(2.) Temperance;—IjKpart1a;—" continence, temperance, self-control" (Rob. Lex.) The power of selfrestraint, self-government. The word properly refers to the control of the powers and propensities of the soul; keeping them in their due place; securing their healthful and harmonious action; restraining every unholy propensity, and giving to those powers ol our nature which ought to rule the actual dominion. We now use the word in a very restricted and narrow sense as referring to moderation in eating and drinking— particularly the latter. The true idea of "temperance" as the word would be employed in the Greek language would be larger, for it would refer to dominion over every sensual passion or propensity,—pride, selfishness, lust, avarice, ambition, envy, covetousness, irritability, anger, wrath, revenge,—as well as to proper restraint in eating and drinking.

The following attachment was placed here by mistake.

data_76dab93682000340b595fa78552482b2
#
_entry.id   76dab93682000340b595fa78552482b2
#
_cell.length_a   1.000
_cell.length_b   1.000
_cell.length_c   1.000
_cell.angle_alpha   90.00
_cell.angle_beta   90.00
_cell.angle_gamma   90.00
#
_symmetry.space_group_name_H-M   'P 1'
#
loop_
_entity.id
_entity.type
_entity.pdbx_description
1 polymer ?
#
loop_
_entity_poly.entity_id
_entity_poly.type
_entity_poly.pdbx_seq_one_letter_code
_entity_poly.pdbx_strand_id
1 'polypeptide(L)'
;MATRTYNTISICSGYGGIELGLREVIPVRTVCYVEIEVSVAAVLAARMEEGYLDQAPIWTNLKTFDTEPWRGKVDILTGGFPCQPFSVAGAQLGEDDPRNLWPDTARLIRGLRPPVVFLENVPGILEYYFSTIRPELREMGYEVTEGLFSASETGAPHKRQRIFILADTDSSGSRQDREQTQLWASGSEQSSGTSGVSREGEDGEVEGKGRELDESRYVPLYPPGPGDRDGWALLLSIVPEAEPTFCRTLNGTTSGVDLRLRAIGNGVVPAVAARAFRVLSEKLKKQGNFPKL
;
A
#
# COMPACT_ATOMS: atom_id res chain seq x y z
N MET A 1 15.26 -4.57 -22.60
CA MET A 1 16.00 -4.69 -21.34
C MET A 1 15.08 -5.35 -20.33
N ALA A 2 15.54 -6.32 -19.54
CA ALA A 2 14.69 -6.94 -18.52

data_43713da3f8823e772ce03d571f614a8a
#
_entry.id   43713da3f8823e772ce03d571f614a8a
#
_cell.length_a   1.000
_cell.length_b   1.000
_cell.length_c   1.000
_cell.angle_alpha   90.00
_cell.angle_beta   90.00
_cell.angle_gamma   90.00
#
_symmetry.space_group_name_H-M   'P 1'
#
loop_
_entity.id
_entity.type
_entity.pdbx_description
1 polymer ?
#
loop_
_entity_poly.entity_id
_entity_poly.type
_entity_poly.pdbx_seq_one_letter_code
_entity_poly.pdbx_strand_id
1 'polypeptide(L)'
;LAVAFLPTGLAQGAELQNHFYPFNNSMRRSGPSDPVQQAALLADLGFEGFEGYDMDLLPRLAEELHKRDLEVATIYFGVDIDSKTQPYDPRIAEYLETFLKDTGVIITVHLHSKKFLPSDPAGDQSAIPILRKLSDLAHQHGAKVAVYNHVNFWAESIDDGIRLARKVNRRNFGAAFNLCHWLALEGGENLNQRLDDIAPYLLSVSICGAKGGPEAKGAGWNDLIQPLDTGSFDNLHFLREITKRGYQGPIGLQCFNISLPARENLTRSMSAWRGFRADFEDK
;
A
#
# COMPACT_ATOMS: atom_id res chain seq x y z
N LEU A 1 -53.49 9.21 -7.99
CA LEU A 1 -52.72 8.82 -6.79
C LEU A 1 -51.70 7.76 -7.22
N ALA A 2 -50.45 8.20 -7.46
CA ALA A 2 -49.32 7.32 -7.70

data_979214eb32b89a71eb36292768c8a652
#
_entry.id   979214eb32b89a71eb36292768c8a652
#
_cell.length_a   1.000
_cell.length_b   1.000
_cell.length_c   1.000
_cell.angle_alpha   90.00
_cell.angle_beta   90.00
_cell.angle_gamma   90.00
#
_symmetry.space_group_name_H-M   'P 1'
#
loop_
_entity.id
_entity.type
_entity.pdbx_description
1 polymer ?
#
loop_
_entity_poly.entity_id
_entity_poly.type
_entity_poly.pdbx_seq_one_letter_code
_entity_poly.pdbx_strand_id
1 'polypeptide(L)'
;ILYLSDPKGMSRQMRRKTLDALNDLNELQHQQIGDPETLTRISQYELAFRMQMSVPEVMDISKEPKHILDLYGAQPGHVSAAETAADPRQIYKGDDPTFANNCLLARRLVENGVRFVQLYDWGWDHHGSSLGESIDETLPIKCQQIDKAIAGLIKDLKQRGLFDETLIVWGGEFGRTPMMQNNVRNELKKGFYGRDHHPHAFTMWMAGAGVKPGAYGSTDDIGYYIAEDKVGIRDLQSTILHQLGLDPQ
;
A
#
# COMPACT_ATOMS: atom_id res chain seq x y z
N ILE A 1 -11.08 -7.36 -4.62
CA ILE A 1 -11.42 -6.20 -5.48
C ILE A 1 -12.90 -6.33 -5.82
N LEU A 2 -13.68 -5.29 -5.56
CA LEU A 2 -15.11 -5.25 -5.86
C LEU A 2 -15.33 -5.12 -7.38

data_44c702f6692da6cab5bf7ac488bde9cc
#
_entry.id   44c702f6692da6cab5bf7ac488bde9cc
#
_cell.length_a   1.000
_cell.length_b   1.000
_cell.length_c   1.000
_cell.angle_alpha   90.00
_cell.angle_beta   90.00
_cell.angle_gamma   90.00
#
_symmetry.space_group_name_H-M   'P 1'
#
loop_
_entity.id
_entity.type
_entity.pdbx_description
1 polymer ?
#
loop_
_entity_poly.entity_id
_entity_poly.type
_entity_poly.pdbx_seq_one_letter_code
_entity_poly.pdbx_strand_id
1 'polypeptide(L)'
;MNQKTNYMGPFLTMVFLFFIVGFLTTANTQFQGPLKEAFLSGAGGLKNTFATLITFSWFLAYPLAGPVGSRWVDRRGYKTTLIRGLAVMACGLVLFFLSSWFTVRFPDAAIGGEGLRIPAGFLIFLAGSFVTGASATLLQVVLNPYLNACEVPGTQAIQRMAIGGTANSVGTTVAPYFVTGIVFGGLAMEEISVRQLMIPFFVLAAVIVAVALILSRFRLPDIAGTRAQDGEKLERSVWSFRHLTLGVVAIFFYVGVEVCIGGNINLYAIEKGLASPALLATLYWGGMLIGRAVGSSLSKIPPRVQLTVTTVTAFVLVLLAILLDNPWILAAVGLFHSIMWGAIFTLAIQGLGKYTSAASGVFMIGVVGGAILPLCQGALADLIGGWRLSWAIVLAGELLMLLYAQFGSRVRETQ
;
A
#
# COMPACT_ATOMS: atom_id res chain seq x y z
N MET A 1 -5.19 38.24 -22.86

This topic, too, was eminently appropriate in addressing Felix. Not characterized indeed as an intemperate man in the sense in which that word is now commonly used, it was appropriate to him in the sense that he disregarded, in his own case, the restraints imposed by the rules of a rigid morality; that he had not the corrupt propensities of his nature under control; that he gave free indulgence to carnal appetites; that he was a licentious and an unprincipled man. This topic, moreover, could not give any reasonable offence; for "temperance," or the proper control of the passions, was a subject which was freely discussed in all the schools of philosophy, and the duty was urged everywhere as essential to length of days and happiness. However the subject might in fact bear on Felix himself, or might have been designed to bear on him by Paul, yet no just objection could be taken to his introducing it in connexion with the "faith in Christ" (on which he had been requested to speak), as illustrating the claims and the nature of the Christian religion; and Felix does not seem to have taken offence at the introduction of the topic.